Intel Hub Architecture

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Intel Hub Architecture (IHA) was Intel's architecture for the 8xx family of chipsets, starting c. 1999 with the Intel 810. It uses a memory controller hub (MCH) that is connected to an I/O Controller Hub (ICH) via a 266 MB/s bus. The MCH chip supports memory and AGP, while the ICH chip provides connectivity for PCI, USB, sound, IDE hard disks and LAN.

Intel claimed that, because of the high-speed channel between the sections, the IHA was faster than the earlier northbridge/southbridge design, which hooked all low-speed ports to the PCI bus. The IHA also optimized data transfer based on data type.

Next Generation[edit]

Intel Hub Interface 2.0 was employed in Intel's line of E7xxx server chipsets. This new revision allowed for dedicated data paths for transferring greater than 1.0 GB/s of data to and from the MCH, which support I/O segments with greater reliability and faster access to high-speed networks.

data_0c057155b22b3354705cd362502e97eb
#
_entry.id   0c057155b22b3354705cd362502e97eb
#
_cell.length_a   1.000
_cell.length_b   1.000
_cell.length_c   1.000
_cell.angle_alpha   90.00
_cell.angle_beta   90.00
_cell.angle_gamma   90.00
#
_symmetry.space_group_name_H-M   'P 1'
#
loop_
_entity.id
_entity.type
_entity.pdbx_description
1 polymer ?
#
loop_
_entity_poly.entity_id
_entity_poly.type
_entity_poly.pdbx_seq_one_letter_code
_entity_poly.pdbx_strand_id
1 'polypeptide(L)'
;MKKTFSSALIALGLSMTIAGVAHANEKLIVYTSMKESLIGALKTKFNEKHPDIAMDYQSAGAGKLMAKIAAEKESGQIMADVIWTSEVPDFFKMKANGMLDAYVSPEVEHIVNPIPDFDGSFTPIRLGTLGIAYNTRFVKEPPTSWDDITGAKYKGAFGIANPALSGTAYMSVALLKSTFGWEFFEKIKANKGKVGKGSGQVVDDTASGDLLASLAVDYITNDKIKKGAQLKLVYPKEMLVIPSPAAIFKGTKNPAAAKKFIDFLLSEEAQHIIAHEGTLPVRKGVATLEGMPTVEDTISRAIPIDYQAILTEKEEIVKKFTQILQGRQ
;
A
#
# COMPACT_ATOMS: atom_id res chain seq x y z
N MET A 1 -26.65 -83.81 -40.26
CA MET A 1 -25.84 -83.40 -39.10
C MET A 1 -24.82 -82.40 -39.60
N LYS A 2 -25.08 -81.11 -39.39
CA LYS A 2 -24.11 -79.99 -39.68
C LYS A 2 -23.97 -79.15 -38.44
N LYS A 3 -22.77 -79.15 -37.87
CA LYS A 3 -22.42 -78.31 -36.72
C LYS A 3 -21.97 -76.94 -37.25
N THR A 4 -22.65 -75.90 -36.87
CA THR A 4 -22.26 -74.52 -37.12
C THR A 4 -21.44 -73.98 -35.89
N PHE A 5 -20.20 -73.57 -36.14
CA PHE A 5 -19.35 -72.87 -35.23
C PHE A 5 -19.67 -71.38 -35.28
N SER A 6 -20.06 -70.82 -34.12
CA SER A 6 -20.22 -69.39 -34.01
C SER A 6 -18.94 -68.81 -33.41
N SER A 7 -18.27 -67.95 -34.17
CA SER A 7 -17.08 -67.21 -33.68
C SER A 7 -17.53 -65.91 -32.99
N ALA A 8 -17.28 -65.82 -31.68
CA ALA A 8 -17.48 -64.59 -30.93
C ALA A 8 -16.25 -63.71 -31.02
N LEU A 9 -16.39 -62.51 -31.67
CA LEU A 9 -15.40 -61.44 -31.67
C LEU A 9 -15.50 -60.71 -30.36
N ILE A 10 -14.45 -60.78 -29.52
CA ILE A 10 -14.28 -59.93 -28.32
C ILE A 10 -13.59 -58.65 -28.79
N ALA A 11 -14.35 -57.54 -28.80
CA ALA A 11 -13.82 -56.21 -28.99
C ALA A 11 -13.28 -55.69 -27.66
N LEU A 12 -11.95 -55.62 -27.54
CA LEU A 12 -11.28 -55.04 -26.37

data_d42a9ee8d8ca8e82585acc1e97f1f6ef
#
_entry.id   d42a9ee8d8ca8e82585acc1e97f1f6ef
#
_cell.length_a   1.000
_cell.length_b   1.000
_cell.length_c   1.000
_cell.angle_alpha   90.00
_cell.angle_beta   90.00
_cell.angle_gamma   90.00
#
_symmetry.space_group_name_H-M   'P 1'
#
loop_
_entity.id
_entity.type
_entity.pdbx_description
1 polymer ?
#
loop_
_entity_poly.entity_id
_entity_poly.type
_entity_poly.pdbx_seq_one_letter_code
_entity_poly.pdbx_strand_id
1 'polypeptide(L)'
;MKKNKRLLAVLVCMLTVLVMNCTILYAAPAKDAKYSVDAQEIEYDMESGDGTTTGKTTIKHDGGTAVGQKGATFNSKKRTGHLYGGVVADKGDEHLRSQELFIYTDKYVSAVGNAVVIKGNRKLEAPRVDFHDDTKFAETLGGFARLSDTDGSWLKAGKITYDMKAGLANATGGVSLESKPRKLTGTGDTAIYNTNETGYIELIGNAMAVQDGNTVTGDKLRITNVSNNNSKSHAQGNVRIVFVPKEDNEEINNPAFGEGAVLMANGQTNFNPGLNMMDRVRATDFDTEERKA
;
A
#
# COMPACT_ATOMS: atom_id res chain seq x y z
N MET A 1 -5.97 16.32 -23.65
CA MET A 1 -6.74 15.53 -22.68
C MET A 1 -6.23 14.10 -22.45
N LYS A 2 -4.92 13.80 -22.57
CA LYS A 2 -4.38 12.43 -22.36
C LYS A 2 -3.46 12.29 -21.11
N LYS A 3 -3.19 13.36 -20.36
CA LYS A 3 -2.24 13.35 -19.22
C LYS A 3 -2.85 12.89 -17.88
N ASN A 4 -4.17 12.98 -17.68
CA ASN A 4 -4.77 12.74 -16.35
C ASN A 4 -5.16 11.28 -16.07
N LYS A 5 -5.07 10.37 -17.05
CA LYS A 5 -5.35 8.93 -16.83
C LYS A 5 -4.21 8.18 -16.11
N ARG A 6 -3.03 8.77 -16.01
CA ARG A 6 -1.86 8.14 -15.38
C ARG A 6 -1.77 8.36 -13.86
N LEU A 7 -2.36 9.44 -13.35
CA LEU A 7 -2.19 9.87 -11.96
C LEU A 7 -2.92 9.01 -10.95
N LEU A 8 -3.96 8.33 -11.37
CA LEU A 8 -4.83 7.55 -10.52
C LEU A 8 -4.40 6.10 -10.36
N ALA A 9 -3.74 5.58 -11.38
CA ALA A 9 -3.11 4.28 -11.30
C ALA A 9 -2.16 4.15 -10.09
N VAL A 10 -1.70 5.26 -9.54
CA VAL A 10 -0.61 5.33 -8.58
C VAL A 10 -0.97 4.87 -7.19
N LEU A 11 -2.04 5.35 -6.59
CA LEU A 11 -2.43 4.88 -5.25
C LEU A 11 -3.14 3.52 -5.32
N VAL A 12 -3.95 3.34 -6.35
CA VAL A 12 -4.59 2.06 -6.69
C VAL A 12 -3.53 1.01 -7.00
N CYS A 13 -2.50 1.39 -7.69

Current Status[edit]

IHA is now considered obsolete and no longer used, being superseded by the Platform Controller Hub introduced with the Intel 5 Series chipset in 2008.

External links[edit]